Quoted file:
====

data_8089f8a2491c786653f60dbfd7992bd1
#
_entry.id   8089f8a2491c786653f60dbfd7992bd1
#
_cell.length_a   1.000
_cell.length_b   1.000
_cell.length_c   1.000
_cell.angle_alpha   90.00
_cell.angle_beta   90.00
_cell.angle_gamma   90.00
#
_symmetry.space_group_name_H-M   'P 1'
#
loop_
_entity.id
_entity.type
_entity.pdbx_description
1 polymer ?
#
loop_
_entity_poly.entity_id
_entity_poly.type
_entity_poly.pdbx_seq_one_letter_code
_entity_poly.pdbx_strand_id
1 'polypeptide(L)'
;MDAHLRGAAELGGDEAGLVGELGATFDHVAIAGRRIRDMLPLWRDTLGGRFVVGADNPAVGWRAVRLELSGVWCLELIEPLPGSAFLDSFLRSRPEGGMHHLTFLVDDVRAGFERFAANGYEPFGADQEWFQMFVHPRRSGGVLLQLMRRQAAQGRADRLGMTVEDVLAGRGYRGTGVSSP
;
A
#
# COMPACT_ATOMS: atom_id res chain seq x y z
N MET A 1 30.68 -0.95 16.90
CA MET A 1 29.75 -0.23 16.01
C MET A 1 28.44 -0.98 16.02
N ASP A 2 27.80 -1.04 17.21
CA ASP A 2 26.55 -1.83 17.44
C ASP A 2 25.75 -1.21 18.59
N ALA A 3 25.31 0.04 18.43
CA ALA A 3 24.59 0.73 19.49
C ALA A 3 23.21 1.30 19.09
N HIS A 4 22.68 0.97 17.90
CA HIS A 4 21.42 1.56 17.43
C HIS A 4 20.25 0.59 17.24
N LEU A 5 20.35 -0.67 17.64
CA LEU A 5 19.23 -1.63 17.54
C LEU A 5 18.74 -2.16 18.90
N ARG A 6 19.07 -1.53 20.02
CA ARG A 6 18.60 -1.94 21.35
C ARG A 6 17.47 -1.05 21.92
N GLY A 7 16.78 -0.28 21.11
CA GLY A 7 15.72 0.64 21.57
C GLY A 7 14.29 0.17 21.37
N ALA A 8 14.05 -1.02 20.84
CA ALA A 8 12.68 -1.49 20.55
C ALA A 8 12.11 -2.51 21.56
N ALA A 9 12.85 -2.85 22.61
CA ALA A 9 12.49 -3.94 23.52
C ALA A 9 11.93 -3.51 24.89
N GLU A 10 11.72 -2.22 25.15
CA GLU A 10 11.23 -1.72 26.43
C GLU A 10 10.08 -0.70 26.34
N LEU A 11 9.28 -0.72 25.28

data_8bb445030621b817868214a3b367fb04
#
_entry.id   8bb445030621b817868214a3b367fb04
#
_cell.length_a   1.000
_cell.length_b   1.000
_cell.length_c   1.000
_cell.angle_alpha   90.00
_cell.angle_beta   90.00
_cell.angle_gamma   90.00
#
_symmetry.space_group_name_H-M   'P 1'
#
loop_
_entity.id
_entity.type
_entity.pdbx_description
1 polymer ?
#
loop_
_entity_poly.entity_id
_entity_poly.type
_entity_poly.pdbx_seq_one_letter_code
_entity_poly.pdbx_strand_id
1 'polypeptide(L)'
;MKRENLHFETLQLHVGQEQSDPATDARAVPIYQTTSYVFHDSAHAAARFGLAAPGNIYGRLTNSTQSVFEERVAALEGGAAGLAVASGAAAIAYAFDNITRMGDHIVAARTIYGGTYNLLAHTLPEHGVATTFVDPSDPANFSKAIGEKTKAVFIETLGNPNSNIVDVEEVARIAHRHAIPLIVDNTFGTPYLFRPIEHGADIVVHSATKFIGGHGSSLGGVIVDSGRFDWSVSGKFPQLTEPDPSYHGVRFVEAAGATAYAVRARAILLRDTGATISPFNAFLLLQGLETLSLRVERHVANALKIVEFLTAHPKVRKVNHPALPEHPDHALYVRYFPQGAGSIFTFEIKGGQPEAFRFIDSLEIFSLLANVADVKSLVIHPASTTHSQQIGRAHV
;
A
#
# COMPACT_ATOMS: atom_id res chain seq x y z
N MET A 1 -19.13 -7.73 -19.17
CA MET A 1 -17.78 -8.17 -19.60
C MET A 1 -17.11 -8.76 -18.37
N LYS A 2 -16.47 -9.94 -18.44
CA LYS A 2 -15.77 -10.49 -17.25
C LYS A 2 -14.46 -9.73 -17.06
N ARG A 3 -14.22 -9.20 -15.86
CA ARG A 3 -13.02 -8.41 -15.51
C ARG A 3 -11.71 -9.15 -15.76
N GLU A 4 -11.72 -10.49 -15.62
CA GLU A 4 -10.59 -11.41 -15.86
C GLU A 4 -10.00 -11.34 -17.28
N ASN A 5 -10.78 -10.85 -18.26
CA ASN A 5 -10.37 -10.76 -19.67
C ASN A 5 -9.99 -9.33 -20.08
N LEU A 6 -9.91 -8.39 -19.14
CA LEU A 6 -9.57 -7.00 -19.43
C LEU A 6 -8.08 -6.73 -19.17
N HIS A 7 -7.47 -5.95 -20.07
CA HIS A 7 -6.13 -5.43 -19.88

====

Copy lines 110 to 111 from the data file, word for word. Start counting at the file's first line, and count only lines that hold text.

N HIS A 7 -7.47 -5.95 -20.07
CA HIS A 7 -6.13 -5.43 -19.88